Friday, April 28, 2017



Film Review by Fiore 

For your weekend review, let’s reference at THE BLACK ROOM.  It opens on Friday, and is also available on Video On Demand (VOD) and Pay Per View TV (PPV).  It is a crooked arrow that misses its mark, suffering from a severe case of identity crisis.  THE BLACK ROOM is a horror film, a comedy and an exercise in soft porn all rolled into one.  It never grasps one genre by the balls, so to speak, and as such, is unsuccessful in all of them.  

Paul and Jennifer Hemdale buy their first house together, despite being a middle-aged couple.  These two should never have left the renters’ life.  On the first day of their occupation, every utility in the house breaks down.  There are several rooms which are locked, and the couple does not have the keys to unlock them.  These are items most people know to remedy before the move-in date. The opening reels play like an instructional video on how not to buy real estate.

Of course, the problems with the house emanate from an evil spirit.  This one is a sex crazed incubus who seems intent on bringing orgasms to everyone in the world (could you consider that world peace?) and create an infant incubus in the process.

As the house’s utilities sputter, the incubus feeds off the repairmen.  It like a roach motel for handymen; they check in, but don’t check out.  This is a strong anti-utility repairman theme, suggesting Writer/Director Rolfe Kanefsky recently experienced unsatisfactory home repairs in his personal life.  I’m sure we can all identify.

THE BLACK ROOM opens with a scene some twenty years back, which explains how the incubus came to abide in the house.  The opening sequence promises erotic horror, with clever special effects on a young girl’s seduction.  From the opening sequence, THE BLACK ROOM loses its reason d’etre.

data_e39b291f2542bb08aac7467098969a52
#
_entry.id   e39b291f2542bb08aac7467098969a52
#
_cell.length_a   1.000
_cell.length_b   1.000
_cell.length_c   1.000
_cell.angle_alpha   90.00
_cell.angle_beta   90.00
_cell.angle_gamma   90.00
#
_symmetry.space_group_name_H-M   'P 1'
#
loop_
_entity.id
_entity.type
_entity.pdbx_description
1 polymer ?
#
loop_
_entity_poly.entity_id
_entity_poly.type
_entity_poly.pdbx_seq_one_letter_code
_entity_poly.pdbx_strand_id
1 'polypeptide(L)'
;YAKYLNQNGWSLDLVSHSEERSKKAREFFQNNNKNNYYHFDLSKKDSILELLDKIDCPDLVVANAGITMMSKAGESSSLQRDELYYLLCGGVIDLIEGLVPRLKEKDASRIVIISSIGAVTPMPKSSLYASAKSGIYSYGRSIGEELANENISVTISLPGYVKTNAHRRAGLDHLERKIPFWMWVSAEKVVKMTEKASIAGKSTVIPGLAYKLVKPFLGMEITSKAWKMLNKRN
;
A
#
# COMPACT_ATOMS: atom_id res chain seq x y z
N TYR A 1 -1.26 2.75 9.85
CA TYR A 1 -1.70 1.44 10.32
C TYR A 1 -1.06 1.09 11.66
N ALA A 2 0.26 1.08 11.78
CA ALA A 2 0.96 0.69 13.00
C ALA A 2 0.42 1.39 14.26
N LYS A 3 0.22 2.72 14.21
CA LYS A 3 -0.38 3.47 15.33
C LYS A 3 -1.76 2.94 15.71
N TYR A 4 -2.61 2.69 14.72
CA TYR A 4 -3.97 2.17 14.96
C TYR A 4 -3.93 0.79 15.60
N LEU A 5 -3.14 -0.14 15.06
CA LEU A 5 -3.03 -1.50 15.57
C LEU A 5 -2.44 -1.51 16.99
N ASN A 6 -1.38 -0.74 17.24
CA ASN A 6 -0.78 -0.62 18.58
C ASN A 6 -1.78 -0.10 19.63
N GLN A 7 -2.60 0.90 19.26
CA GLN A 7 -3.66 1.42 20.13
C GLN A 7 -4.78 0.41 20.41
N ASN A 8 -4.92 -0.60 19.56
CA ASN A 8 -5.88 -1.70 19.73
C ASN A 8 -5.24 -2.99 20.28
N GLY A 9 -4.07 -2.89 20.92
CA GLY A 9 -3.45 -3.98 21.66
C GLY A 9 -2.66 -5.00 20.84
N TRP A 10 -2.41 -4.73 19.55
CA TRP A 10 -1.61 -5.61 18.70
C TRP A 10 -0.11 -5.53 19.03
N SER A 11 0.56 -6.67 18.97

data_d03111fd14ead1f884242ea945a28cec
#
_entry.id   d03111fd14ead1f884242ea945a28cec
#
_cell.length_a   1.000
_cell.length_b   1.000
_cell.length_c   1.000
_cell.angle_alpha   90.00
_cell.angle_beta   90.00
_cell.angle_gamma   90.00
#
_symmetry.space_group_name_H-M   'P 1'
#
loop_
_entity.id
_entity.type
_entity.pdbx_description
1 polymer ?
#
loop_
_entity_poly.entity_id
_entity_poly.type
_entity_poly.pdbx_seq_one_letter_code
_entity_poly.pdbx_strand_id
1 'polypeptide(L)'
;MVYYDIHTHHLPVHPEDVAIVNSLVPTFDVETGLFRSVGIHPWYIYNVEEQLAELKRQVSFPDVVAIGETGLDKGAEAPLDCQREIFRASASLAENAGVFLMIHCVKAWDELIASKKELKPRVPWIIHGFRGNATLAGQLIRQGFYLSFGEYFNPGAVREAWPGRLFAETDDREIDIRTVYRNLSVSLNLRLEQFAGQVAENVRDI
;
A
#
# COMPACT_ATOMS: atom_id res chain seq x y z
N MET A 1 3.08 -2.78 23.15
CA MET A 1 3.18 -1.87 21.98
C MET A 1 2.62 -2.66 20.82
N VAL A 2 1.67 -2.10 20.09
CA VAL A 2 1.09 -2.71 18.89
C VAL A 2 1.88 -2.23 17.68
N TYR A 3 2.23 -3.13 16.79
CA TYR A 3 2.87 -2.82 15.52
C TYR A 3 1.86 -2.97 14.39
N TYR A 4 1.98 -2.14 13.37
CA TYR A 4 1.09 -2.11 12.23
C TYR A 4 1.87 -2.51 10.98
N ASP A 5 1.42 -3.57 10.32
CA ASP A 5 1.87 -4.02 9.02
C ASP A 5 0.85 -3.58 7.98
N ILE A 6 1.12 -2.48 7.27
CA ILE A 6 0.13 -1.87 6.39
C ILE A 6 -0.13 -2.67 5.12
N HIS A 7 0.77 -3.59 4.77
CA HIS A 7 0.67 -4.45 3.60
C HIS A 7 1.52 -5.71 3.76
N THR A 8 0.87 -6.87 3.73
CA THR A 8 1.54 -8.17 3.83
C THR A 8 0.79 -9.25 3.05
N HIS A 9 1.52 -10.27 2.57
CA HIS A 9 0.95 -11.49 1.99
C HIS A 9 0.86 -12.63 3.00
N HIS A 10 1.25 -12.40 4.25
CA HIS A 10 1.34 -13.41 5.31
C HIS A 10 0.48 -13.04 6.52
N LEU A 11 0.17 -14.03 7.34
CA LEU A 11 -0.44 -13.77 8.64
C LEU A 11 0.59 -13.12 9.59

Natasha Henstridge plays Jenny.  Henstridge is no stranger to erotic films, but it appears her MAXIMUM RISK and SPECIES days are long behind her.  Nearly everyone is nude at some point in THE BLACK ROOM except her.  It is admittedly disappointing, as she is still an alluring woman.
Paul is played by Lukas Hassel.  He appears ready to be the demon foil, until he is possessed by the incubus. At this point, Hassel mimics Bruce Campbell in actions and expressions.  The ploy is obvious, and takes away most of the film’s horror aspects.  Double entendres fill the dialogue, and THE BLACK ROOM slips into appalling parody.  Starring with Henstridge and Hassel are Dominique Swain, Lin Shay, James Duval and Auggie Duke.



Like so many independent films today, THE BLACK ROOM delivers an unconventional moral, blaming women for the release of evil into the world, or in this case, the house.  Kanefsky, realizing his film was adrift, attempts to bring back the horror element with graphic SFX, including a cellar room which becomes a living womb.  However, when you have a death by Freudian reverse fellatio, and an ejaculating washing machine (yes, you read that correctly), it’s difficult to take any of this seriously.

Let’s take a look at the report card for THE BLACK ROOM:

1.2       ACTING = C


1.4      SOUND/MUSIC = C

1.5       EDITING = B

1.6      LIGHTING = C

1.7       SCIPRT = F

1.8      SFX = D

1.9      ACTION = C

If THE BLACK ROOM focused on one genre, it would be a better film.  In trying to cover three styles, it flubs each, making the endeavor largely forgettable.  The film’s conclusion is reminiscent of many early Chinese films; the ending sequence bears no logic from the previous action and conflict.  The movie should be viewed at home with a plethora of good friends, and adult beverages.  Prepare to laugh and scream at the screen.

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